To determine tear neuropeptide levels in contact lens wearers and non-wearers, and to examine relationships with indices of corneal innervation, tear function, and ocular discomfort.Methods
A cross-sectional, single-visit, investigator-masked pilot study. Assessments included Ocular Comfort Index (OCI), central and mid-peripheral corneal nerve density and morphology (HRT-Rostock), corneal sensitivity (Cochet-Bonnet aesthesiometer), tear Substance P and calcitonin gene-related peptide (CGRP) concentration (ELISA), in situ tear osmolarity (TearLab), tear secretion (Phenol Red Thread), and noninvasive tear break-up time (NITBUT; Keeler Tearscope). Groups were compared using independent t-test or Mann–Whitney U test, and regional differences assessed using paired t-tests. Associations were analyzed using Pearson or Spearman correlation. Significance was determined at P < .05.Results
Twenty contact lens wearers (7M:13F, 32 ± 5 years) and 20 non-wearers (7M:13F, 31 ± 5 years) completed the study. OCI score was numerically higher in lens wearers (32.27 ± 5.33) than non-wearers (27.66 ± 9.94). Tear osmolarity was higher [298.0 (IQR 291.0–309.8) vs. 288.5 (282.3–298.3) mOsmol/L; P = .01] whereas NITBUT was lower (9.8 ± 3.4 vs. 13.8 ± 5.6 s; P = .01) in lens wearers compared with non-wearers. Tear neuropeptide concentrations were not different between groups [Substance P 4.29 ng/ml (IQR 1.57–6.05), CGRP 14.89 ng/ml (5.08–59.26)], and there were no differences in nerve morphology or ocular surface sensitivity. Higher nerve density, interconnections, and tortuosity were observed in the central cornea than mid-peripherally (P < .05). OCI score was moderately associated with nerve tortuosity (r = 0.42, P = .01). CGRP was associated with central nerve density (ρ = 0.38, P = .02), as was tear secretion (r = −0.37, P = .02). Nerve interconnections were strongly associated with corneal sensitivity (ρ = 0.64, P < .001).Conclusions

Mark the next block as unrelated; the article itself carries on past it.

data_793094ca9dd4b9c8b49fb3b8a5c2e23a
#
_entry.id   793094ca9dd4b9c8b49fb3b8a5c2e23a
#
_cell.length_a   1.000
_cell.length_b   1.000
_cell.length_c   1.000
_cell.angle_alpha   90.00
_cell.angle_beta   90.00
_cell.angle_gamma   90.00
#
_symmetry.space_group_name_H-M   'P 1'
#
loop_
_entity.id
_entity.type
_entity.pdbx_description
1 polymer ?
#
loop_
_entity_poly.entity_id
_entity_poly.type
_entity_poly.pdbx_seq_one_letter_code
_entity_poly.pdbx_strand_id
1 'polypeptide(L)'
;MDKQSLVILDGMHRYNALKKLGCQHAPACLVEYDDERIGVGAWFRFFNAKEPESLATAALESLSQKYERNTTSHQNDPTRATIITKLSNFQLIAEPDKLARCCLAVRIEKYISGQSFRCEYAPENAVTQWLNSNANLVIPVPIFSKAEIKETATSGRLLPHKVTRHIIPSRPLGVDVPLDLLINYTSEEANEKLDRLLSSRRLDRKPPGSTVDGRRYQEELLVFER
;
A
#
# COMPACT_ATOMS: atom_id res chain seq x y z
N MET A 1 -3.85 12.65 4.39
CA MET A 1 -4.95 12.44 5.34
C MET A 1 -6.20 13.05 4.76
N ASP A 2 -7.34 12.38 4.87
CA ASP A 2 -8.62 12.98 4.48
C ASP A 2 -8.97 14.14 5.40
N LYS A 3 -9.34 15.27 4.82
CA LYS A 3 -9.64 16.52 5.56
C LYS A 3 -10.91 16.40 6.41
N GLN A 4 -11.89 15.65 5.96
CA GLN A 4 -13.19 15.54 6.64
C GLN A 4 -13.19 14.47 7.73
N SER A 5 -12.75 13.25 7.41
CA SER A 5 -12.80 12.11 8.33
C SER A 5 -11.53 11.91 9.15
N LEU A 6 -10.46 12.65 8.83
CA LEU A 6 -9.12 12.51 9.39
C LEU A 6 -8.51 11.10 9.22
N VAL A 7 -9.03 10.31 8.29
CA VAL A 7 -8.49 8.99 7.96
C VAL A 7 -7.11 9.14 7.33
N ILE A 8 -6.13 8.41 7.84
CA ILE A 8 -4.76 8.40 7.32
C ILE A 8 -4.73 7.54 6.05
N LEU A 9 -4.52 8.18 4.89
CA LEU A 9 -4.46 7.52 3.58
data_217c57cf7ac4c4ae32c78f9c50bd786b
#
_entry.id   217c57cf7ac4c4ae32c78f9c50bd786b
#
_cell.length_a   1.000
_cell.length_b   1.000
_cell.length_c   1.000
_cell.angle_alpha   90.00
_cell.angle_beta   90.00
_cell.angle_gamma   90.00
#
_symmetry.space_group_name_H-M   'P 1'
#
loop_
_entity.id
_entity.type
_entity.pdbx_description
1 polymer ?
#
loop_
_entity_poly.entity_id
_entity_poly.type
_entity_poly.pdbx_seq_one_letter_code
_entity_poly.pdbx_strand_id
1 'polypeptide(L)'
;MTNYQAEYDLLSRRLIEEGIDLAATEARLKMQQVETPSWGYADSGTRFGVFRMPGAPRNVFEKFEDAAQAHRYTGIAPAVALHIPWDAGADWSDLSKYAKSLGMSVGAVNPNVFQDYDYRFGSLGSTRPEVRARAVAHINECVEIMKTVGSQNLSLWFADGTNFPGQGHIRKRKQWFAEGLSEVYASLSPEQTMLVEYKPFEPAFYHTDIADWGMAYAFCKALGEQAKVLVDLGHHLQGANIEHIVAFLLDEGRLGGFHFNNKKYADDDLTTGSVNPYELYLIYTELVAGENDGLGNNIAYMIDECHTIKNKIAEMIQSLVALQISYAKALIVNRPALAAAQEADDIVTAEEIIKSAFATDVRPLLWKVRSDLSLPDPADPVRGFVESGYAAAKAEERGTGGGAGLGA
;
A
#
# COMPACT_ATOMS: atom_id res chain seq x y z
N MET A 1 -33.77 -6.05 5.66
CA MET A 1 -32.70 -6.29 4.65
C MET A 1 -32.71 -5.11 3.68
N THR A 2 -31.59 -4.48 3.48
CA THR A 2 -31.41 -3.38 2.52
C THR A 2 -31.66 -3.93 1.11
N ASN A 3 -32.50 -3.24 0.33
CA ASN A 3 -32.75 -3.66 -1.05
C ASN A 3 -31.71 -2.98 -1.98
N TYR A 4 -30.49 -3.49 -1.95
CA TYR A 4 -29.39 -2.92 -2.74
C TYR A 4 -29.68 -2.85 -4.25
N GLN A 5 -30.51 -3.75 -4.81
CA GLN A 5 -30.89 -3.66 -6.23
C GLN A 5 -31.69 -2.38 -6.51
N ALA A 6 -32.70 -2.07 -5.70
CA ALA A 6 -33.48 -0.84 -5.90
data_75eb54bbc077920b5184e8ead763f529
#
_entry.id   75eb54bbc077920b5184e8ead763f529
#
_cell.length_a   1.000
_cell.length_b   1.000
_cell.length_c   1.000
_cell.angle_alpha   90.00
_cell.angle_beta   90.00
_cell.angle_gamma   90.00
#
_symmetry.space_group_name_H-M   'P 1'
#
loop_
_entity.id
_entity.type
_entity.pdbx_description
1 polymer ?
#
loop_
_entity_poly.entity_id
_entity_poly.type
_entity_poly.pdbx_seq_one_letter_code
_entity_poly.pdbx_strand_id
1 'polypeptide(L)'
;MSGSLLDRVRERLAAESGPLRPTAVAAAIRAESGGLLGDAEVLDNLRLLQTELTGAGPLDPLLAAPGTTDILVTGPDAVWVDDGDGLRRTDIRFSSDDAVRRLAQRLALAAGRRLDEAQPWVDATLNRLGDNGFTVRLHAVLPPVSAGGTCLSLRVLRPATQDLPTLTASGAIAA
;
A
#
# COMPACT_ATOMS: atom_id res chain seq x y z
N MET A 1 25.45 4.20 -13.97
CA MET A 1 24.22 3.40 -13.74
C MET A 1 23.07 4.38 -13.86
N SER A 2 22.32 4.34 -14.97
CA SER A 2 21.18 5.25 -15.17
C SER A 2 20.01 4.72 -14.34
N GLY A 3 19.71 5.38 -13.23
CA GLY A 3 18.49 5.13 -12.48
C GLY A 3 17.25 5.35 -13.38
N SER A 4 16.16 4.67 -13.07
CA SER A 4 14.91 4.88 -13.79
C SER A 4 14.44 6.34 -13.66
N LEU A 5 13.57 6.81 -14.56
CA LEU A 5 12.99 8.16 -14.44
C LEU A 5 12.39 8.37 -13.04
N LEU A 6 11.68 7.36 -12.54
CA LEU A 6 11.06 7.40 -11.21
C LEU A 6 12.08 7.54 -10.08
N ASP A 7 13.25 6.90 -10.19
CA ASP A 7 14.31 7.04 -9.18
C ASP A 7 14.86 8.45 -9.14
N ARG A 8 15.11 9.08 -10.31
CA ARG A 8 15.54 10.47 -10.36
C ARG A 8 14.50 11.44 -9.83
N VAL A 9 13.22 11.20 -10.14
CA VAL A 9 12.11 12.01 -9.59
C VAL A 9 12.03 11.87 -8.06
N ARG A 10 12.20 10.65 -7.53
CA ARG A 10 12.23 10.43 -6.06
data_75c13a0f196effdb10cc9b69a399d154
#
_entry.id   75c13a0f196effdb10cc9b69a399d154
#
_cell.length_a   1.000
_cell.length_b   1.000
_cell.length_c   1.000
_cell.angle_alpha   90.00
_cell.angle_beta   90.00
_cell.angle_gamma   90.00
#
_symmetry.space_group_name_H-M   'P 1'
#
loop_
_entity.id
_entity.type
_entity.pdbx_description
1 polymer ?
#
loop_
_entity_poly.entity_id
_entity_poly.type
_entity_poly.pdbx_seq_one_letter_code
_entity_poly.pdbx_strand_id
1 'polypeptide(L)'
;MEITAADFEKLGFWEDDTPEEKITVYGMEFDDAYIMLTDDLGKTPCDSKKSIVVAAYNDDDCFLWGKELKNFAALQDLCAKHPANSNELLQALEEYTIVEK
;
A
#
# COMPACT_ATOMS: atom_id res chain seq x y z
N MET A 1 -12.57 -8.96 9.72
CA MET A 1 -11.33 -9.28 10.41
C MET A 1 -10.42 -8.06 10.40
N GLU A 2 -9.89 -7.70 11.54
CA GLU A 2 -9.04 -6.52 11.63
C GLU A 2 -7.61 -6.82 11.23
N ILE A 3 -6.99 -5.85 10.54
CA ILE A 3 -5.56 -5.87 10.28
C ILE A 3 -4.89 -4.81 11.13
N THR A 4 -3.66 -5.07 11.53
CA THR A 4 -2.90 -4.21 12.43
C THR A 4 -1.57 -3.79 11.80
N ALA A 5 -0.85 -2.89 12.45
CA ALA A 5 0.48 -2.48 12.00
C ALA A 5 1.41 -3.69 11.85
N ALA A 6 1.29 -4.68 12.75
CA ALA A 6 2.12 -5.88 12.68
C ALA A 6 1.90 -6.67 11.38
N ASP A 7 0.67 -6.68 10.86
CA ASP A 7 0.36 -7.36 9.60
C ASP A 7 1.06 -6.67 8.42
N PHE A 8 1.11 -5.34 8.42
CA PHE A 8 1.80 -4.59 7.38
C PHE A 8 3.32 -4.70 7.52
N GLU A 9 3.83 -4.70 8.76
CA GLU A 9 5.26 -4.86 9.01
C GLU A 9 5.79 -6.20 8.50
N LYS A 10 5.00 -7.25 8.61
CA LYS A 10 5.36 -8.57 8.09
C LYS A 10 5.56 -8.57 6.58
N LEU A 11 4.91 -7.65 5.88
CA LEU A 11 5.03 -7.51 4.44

Relationships were demonstrated between nerve density, tear CGRP, and corneal sensitivity. Markers of corneal neurobiology and sensory function do not appear to be altered in contact lens wear despite worse tear function (osmolarity and stability) in lens wearers. This suggests that mechanisms other than overt changes in corneal innervation regulate tear function during lens wear. The relationship between nerve tortuosity and ocular discomfort requires elucidation.